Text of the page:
I’m in the far north of Finland. The sky is a perfect blue; beneath it, a few feet of ice lie between me and the black depths of Lake Inari. I’m part of a crowd, a thousand or so strong. We watch. We wait. Whoosh! Huff! Crunch! Half-a-dozen panting reindeer fly by, each pulling a jockey, crouched low over cross-country skis.
I’m here to make a Christmas radio documentary for the BBC World Service about reindeer racing, a big thing in the Arctic Circle. Every spring, communities get together in forest clearings to watch reindeer haul riders around 1km circuits. The gathering on Lake Inari is the final meet of the Finnish season; it’s here that the fastest 24 animals race to be crowned The Reindeer King.
The lake covers 1,040km of some of the most remote, sparsely populated territory in Finland, forming a vast natural arena amid the forest. But the track, carved a few days earlier by snowplough, is only a 20-minute walk from one of the few population centres in the region, the little town of Inari – which makes it easy to sneak back to the hotel to warm up with a coffee or a sauna.
During the rest of the season, the reindeer and their jockeys race in groups of four to six. But on Championship Sunday they whizz around a longer, 2km circuit one at a time, against the clock. The world record at the distance – 2 mins 26.90 seconds – belongs to a reindeer called Eurokas, set in 2005.
Trainers spend many hours a day with their animals. ‘A good race reindeer has to be strong and fast, but it also needs a big heart for blood circulation and big lungs,’ Juhani Lakela tells me. His family has been herding reindeer since the 1600s. ‘And of course, the mind ...’ I hear a lot about reindeer psychology during my trip. Good racers are alpha animals: wild, crazy, strong.
Sometimes, racers can be too independent. It’s not unusual for a reindeer to get halfway around the course and then jump off the track and make a break for the forest. ‘With horses you can be a leader and tell them what to do,’ says Anne Ollila, director of the Reindeer Herders’ Association. ‘With reindeer you have to negotiate.’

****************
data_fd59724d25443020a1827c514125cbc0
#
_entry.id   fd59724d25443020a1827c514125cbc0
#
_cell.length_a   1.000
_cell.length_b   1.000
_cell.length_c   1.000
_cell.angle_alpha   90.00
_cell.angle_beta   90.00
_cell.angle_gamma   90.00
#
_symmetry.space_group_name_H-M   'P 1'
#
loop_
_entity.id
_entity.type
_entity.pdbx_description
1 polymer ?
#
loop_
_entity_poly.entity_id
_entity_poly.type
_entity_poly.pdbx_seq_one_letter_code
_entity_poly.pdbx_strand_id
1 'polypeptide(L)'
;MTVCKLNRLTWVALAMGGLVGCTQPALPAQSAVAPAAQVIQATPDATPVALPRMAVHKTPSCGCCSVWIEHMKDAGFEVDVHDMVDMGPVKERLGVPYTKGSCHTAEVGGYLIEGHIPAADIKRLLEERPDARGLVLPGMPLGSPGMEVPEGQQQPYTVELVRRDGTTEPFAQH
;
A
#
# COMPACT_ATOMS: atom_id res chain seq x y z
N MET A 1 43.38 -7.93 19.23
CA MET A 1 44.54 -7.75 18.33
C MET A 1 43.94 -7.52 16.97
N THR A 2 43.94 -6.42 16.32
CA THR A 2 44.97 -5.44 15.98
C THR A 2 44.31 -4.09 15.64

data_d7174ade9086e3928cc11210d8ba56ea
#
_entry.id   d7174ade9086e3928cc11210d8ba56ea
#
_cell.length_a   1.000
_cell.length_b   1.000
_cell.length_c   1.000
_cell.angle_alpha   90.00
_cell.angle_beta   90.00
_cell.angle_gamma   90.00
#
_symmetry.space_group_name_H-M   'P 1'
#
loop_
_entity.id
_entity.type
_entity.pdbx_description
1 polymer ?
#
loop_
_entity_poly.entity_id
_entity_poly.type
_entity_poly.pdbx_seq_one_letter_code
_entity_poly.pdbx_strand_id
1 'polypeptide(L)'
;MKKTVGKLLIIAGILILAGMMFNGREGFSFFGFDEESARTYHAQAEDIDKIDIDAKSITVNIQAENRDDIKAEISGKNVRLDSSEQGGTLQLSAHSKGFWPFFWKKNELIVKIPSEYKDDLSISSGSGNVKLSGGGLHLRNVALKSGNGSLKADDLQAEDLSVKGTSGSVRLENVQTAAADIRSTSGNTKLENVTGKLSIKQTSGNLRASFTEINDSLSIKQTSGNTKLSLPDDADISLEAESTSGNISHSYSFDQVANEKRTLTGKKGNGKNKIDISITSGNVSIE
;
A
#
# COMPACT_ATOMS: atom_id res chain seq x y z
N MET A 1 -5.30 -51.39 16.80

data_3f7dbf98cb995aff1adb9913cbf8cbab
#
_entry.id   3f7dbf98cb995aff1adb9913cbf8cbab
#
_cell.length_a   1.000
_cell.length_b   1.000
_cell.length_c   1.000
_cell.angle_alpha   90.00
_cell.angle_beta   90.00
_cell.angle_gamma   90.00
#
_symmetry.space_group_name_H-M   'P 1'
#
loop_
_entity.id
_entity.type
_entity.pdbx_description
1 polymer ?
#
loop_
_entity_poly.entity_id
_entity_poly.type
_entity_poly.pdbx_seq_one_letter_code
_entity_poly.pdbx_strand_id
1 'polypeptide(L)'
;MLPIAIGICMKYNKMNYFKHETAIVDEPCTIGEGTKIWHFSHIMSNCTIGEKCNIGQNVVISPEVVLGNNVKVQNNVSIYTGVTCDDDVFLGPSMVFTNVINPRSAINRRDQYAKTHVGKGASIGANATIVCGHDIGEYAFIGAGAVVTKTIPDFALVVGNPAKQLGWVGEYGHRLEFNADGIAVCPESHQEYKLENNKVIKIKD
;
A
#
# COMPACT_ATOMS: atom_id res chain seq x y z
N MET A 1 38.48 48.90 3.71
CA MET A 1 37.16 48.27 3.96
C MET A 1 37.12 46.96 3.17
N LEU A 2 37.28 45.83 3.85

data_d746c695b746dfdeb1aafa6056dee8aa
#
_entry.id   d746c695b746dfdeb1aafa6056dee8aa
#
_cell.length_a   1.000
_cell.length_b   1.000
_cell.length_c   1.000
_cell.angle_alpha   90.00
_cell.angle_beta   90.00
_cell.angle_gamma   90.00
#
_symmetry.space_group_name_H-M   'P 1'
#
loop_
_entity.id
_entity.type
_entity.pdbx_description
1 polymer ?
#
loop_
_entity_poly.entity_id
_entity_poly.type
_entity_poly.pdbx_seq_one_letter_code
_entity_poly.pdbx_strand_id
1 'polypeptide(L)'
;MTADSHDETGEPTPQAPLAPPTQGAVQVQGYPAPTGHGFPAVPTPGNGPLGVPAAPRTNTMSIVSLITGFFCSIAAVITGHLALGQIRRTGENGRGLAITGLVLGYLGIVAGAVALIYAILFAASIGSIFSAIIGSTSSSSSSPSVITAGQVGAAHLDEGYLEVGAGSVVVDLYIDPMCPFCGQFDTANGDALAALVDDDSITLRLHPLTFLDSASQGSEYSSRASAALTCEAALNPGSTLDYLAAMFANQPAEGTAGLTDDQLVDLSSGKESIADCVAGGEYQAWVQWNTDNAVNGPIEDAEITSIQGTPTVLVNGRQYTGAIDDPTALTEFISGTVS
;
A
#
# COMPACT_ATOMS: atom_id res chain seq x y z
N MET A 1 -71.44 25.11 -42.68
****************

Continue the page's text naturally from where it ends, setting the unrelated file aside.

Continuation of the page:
Championship weekend, which takes place on 1-2 April 2017, is a big social event for the reindeer herding community – a chance to catch up after the long winter. Little kids in over-size sunglasses are pulled around in sledges like tiny rock stars. A group of older reindeer herders in huge furry hats chat as they browse the merchandise at the cow-bell stall. The snowmobile stand is popular: herders examine the paintwork and check eBay prices on their mobile phones. There’s food everywhere: I try reindeer sausages and reindeer stew; but my favourite is a rye bread sandwich containing potato salad, sautéed reindeer and lingonberry sauce.
There are just a few tourists among the crowd, but I have a hunch that’s going to change. Spread out along the lakefront, Inari is a peaceful, empty place. It’s not accessible by direct flight but the Visit Inari office in the centre of the village runs activity packages: aurora hunting, winter fishing, husky trips, sleigh rides, snowmobile expeditions. Siida, a big complex on the edge of town, is home to the Sami Museum and Northern Lapland Nature Centre, and has a cosy café.
Hotel Inari is closest to the championship action, in the centre of the village with lakeside views. It’s smart, modern and some of its rooms have private saunas. But my choice is Hotel Kultahovi, run by the Nikula family for nearly 50 years. It’s smaller but rooms have ‘aurora cams’, so you can keep an eye on the sky without freezing your toes off.
The hotel restaurant, Aanaar, serves the best food in town, combining reindeer with flavours like chocolate and pine, and making use of locally foraged wild greens, lichen, fungi and berries. Lightly smoked reindeer heart is a typical main, served with marinated root vegetables, juniper, horseradish yoghurt and pine moss; desserts include chocolate fondant with spruce needle ice-cream.
Aanaar also hosts the big party on championship weekend. The reindeer herders slip out of their ski suits and furry hats into smartly ironed shirts; moustaches are trimmed and shoes polished. A crooner in his 60s presides: this is Eero Magga, famous for his big hit, The Reindeer Herder’s Kiss. As the accordion pumps, the herders bob up and down and round the dance floor; I’m taken for a twirl by a chap in his 30s with perfect manners and a good-size herd.
At midnight I slip outside into the frozen car park. I take a step and put a foot straight through the thawing ice and into three inches of freezing water. But that doesn’t matter ... up above, waves of green, purple and red flicker like fire. It’s the perfect end to the perfect Arctic adventure – the northern lights.